Metropolitan News-Enterprise


Thursday, January 31, 2019


Page 1


Court of Appeal:

Judge Can’t Countermand Arbitrator’s Denial of Attorney Fees

Div. Seven of This District’s Court of Appeal Differs With 1995 Div. Three Opinion


By a MetNews Staff Writer


Div. Seven of the Court of Appeal for this district yesterday declared that an arbitrator’s denial of attorney fees to the prevailing party in a contract dispute was within his powers even though the contract required such fees to be awarded, repudiating a 1995 opinion by Div. Three expressing the opposite view.

Yesterday’s opinion by Justice John L. Segal also holds that an attorney did not have standing to petition to compel arbitration of his client’s claims but that the arbitrator did not exceed his authority by substituting the actual clients into the proceedings, and that a parent company was bound, on an agency theory, by an arbitration agreement entered into by its subsidiary.

The 1995 opinion which Segal found “is not persuasive” came in the case of DiMarco v. Chaney. Then-Presiding Justice Joan Dempsey Klein (now retired) wrote the opinion for Div. Three.

Exceeded Powers

She declared that the arbitrator “exceeded his powers” in denying attorney fees and other costs to the prevailing party, Dixie N. Chaney because she “was entitled thereto as the prevailing party under the contract.”

Although Klein concluded that “the trial court was empowered to correct the award to provide for an award of attorney fees and costs to Chaney,” her opinion reverses Los Angeles Superior Court Judge Ronald S. Coen’s award of $19,575 to Chaney, saying that the setting of the amount should be left to the arbitrator.

“An award of attorney fees for the arbitration itself is within the arbitrator’s purview,” Klein wrote.

Fourth District’s Opinion

That ruling, Segal noted, has been whittled at over the years, with the Fourth District’s Div. One in 2014, rejecting the reasoning. In Safari Associates v. Superior Court, Justice Cynthia Aaron wrote:

“To the extent that DiMarco can be read as holding that a trial court may vacate an arbitration award on the ground that the arbitrator ‘explicit[ly] contradict[ed]’ the parties’ agreement…we decline to follow such reasoning. In our view…, a legally incorrect decision, even one that ‘explicitly contradict[s]’ the parties’ agreement, is just that—a legally incorrect decision, which is not subject to correction by a trial court.”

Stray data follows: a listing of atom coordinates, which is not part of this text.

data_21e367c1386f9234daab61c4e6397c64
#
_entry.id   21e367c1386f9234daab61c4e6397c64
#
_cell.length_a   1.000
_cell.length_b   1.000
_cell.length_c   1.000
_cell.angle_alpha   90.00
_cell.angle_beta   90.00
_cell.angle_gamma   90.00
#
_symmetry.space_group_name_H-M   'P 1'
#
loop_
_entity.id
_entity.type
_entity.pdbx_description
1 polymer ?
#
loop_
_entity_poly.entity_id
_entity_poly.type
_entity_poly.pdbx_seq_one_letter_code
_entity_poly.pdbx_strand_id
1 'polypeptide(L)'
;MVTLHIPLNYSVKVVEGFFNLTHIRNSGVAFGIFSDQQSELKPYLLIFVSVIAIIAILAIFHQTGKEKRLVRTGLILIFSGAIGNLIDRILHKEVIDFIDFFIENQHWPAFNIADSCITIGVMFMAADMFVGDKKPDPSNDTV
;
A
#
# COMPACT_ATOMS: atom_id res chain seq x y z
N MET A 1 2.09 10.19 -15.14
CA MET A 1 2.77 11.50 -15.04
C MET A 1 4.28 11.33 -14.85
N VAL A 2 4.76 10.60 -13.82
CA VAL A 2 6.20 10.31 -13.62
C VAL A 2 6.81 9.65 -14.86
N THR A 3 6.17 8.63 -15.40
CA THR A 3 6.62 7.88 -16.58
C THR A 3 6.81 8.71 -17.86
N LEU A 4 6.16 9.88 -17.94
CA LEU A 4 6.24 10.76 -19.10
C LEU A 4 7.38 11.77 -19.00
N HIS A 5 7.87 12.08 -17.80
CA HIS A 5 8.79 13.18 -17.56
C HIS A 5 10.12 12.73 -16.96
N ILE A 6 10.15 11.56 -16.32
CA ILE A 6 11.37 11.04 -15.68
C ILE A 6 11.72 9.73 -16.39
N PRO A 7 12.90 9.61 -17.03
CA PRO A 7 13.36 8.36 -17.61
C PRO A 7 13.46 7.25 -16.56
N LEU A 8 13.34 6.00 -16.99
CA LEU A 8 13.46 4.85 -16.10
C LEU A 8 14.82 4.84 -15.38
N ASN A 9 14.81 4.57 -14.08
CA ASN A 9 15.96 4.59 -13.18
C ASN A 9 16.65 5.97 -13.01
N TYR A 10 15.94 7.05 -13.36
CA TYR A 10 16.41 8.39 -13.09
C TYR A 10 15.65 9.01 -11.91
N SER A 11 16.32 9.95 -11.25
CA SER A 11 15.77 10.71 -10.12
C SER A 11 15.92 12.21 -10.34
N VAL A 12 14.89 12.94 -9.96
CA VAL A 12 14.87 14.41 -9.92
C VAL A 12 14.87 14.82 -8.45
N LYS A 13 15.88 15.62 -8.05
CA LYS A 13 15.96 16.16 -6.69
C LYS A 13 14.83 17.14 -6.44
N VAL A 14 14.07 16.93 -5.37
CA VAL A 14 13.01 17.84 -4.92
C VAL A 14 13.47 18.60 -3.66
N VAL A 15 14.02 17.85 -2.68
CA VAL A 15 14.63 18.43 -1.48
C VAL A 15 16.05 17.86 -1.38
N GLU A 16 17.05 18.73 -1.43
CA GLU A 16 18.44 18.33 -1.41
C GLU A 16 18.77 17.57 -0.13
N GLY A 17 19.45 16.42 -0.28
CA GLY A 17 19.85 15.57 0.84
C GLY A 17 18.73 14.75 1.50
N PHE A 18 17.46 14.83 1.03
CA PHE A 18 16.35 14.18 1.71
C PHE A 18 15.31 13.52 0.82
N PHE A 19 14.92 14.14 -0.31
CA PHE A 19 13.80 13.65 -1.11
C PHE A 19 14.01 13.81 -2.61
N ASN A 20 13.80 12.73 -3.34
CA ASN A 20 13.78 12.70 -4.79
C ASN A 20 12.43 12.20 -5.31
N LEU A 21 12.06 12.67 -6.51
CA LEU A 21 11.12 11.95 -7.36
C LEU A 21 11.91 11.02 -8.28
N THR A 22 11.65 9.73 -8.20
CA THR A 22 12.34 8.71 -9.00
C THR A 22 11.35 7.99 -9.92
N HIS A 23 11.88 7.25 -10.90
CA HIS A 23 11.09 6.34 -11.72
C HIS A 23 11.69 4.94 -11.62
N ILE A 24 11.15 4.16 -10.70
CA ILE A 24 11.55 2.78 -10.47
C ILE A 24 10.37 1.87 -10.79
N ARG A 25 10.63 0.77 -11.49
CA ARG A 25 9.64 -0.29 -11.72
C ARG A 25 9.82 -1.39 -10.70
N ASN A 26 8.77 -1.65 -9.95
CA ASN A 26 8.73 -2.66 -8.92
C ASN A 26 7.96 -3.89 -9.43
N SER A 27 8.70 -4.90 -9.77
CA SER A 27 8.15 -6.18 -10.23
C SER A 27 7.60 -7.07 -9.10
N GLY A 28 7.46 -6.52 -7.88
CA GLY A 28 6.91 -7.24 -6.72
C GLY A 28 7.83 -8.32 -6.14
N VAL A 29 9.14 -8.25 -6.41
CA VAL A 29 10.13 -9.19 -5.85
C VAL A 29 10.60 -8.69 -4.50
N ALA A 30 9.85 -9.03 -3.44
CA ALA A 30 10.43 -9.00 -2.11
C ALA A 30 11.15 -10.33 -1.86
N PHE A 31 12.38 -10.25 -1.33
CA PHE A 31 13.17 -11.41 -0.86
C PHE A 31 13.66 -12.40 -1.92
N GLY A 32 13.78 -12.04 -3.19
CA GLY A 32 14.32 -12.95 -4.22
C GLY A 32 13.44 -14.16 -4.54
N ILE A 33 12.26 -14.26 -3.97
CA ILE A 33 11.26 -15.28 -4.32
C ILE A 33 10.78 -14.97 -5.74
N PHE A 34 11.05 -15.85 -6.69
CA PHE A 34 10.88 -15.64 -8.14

Segal expressed agreement with the decision in Safari.

Arbitrator’s Decision

The arbitration agreement in the present case provided that the prevailing party was entitled “to an award of its reasonable costs and expenses, including, but not limited to, attorneys’ fees.” Nonetheless, arbitrator Michael Harrison made no such award.

Segal noted that the arbitrator in the present case interpreted an agreement by the parties as conferring upon him “discretion to deny an award of attorneys’ fees where the prevailing parties’ fees had been paid by a non-prevailing party,” and, the jurist observed:

“The arbitrator had the authority to make that interpretation.”

He commented that if the parties “wanted to tie the hands of the arbitrator, they could have included language requiring the arbitrator to award attorneys’ fees to the prevailing party,” but that the attorney fee provision in their agreement “did not do that.”

In confirming the arbitration award, Stern declined to award attorney fees and costs in connection with that proceeding. He remarked:

 “I think the arbitrator had the authority and the analysis to do what was done in the arbitration.  I’m just going to leave it the way it is and deny the motion for attorneys’ fees.”

Segal said that Code of Civil Procedure §1293.2 provides that the “court shall award costs upon any judicial proceeding under this title,” governing arbitrations, and that. On remand, the amount of those fees must be set.

The case is Cohen v. TNP 2008 Participating Notes Program, LLC, 2019 S.O.S. 447.

The defendants in the case were represented by Michael F. Sitzer and Stefanie M. Sitzer of Sitzer Law Group in Newport Beach, and Daniel J. Callahan, David J. Darnell and Stephanie A. Sperber of Callahan & Blaine in Santa Ana. Gerard P. Fox and Marina V. Bogorad of Gerard Fox Law in Los Angeles were counsel for the plaintiffs.


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